Anyone is free to do what they want, of course. I just don't recommend the use of such kernels, as over the years I've noticed several things:
1) Our development is very active, yet any 3rd-party packaging has always lagged (often quite badly). In fact just yesterday I had someone on the forums waste my time trying to get help compiling his "grsecurity" kernel that turned out to be a 2 year old Debian source of it.
2) Security isn't obtained by lifting individual features, and you can't just toss some code into a codebase and claim it works as intended just because it applies cleanly. I'll be giving a talk in October at H2HC where in part I'll talk about some security features that were ripped from grsecurity and submitted upstream, then neglected to the point where they no longer do what they claim.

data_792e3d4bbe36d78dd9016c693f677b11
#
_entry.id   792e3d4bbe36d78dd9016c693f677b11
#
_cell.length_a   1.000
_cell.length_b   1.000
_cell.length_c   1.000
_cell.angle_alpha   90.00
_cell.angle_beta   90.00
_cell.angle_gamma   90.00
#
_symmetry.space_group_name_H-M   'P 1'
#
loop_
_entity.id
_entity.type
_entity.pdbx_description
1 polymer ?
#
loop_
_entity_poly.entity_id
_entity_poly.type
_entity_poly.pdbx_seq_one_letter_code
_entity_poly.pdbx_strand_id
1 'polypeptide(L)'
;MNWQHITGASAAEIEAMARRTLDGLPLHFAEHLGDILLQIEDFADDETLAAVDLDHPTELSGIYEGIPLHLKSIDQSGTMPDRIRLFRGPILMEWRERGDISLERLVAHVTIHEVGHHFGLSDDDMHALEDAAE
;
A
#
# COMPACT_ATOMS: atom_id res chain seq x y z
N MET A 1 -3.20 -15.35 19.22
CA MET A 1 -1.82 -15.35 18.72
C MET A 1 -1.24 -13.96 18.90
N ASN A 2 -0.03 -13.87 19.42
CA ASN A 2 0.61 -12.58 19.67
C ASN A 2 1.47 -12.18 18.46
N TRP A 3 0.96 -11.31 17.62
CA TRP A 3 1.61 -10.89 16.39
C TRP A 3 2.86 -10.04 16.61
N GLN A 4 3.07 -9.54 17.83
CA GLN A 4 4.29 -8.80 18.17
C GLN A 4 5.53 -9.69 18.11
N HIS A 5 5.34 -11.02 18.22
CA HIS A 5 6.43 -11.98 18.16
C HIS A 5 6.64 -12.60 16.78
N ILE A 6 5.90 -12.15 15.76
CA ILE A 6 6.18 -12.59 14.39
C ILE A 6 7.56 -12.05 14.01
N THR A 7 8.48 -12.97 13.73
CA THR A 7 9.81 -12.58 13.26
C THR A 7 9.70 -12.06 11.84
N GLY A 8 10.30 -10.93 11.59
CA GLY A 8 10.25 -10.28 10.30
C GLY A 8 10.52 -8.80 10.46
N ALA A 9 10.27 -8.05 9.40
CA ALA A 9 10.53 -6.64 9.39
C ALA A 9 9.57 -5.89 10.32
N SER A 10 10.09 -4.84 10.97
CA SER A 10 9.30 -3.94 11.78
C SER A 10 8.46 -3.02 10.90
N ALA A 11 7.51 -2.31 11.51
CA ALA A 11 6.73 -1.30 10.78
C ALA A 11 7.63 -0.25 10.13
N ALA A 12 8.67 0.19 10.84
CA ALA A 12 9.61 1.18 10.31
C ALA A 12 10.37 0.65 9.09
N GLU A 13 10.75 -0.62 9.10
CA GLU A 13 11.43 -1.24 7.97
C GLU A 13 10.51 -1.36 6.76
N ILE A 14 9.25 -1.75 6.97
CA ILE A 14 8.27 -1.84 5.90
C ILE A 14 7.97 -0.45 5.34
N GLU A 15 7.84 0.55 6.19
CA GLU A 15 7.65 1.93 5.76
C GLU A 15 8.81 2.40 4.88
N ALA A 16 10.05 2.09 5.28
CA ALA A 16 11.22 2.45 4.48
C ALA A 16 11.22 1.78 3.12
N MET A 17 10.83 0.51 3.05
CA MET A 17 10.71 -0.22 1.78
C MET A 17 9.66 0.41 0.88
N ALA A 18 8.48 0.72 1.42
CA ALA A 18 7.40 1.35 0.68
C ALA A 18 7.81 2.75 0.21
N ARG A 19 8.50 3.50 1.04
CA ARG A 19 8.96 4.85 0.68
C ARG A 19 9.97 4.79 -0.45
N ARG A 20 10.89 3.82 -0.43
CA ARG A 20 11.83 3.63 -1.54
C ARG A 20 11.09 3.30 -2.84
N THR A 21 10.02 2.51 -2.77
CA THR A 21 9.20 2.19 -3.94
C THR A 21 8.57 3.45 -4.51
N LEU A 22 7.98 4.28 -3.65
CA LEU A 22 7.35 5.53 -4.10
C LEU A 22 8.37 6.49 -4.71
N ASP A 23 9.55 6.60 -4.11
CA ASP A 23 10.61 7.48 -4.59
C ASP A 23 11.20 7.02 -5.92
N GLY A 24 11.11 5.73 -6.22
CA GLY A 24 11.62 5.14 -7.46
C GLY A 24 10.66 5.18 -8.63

3) When it comes to security features, I argue the same as in Plato's "Ion", that a security researcher with kernel development experience would know best how it should be merged to preserve its integrity. Not a kernel developer lacking security knowledge, and definitely not someone just testing to see if two codebases compile when merged.
I don't think any of the above is unreasonable. BTW, instead of making snide remarks, might your time be better served backporting some more missing security fixes to 3.2? ;)
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